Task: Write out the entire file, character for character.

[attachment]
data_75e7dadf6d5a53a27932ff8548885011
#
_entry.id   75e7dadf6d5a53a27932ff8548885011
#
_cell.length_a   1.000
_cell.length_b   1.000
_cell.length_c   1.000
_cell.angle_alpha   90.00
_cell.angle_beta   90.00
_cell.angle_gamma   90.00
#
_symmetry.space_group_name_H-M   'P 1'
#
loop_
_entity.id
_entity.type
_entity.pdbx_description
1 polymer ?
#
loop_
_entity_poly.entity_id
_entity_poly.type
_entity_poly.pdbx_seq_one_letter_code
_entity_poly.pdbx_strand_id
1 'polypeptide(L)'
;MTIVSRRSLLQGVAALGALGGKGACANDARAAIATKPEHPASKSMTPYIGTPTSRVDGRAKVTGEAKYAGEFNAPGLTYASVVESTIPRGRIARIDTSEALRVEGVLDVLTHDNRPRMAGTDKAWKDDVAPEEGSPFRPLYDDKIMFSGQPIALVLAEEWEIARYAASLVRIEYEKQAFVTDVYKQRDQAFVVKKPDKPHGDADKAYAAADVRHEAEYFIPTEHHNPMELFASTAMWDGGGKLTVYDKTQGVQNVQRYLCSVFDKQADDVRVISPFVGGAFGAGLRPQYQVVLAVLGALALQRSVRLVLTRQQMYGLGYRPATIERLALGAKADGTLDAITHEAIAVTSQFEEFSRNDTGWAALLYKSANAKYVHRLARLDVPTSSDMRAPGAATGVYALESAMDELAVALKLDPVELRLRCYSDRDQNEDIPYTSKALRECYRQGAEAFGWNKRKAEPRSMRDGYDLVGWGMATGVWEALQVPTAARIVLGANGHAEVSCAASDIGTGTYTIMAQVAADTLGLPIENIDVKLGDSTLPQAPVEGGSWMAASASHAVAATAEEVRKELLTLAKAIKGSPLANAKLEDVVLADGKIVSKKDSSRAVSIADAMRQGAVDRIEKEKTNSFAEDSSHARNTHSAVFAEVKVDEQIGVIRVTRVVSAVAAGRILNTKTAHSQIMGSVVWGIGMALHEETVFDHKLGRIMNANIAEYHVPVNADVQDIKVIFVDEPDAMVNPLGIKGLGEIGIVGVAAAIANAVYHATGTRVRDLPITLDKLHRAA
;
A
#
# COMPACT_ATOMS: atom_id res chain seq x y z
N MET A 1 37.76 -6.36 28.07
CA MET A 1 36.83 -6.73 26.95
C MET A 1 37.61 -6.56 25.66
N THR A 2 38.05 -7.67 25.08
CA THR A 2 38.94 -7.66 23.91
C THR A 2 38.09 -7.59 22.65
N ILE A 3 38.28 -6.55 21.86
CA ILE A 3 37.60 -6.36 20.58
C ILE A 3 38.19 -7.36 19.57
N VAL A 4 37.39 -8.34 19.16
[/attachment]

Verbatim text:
data_75e7dadf6d5a53a27932ff8548885011
#
_entry.id   75e7dadf6d5a53a27932ff8548885011
#
_cell.length_a   1.000
_cell.length_b   1.000
_cell.length_c   1.000
_cell.angle_alpha   90.00
_cell.angle_beta   90.00
_cell.angle_gamma   90.00
#
_symmetry.space_group_name_H-M   'P 1'
#
loop_
_entity.id
_entity.type
_entity.pdbx_description
1 polymer ?
#
loop_
_entity_poly.entity_id
_entity_poly.type
_entity_poly.pdbx_seq_one_letter_code
_entity_poly.pdbx_strand_id
1 'polypeptide(L)'
;MTIVSRRSLLQGVAALGALGGKGACANDARAAIATKPEHPASKSMTPYIGTPTSRVDGRAKVTGEAKYAGEFNAPGLTYASVVESTIPRGRIARIDTSEALRVEGVLDVLTHDNRPRMAGTDKAWKDDVAPEEGSPFRPLYDDKIMFSGQPIALVLAEEWEIARYAASLVRIEYEKQAFVTDVYKQRDQAFVVKKPDKPHGDADKAYAAADVRHEAEYFIPTEHHNPMELFASTAMWDGGGKLTVYDKTQGVQNVQRYLCSVFDKQADDVRVISPFVGGAFGAGLRPQYQVVLAVLGALALQRSVRLVLTRQQMYGLGYRPATIERLALGAKADGTLDAITHEAIAVTSQFEEFSRNDTGWAALLYKSANAKYVHRLARLDVPTSSDMRAPGAATGVYALESAMDELAVALKLDPVELRLRCYSDRDQNEDIPYTSKALRECYRQGAEAFGWNKRKAEPRSMRDGYDLVGWGMATGVWEALQVPTAARIVLGANGHAEVSCAASDIGTGTYTIMAQVAADTLGLPIENIDVKLGDSTLPQAPVEGGSWMAASASHAVAATAEEVRKELLTLAKAIKGSPLANAKLEDVVLADGKIVSKKDSSRAVSIADAMRQGAVDRIEKEKTNSFAEDSSHARNTHSAVFAEVKVDEQIGVIRVTRVVSAVAAGRILNTKTAHSQIMGSVVWGIGMALHEETVFDHKLGRIMNANIAEYHVPVNADVQDIKVIFVDEPDAMVNPLGIKGLGEIGIVGVAAAIANAVYHATGTRVRDLPITLDKLHRAA
;
A
#
# COMPACT_ATOMS: atom_id res chain seq x y z
N MET A 1 37.76 -6.36 28.07
CA MET A 1 36.83 -6.73 26.95
C MET A 1 37.61 -6.56 25.66
N THR A 2 38.05 -7.67 25.08
CA THR A 2 38.94 -7.66 23.91
C THR A 2 38.09 -7.59 22.65
N ILE A 3 38.28 -6.55 21.86
CA ILE A 3 37.60 -6.36 20.58
C ILE A 3 38.19 -7.36 19.57
N VAL A 4 37.39 -8.34 19.16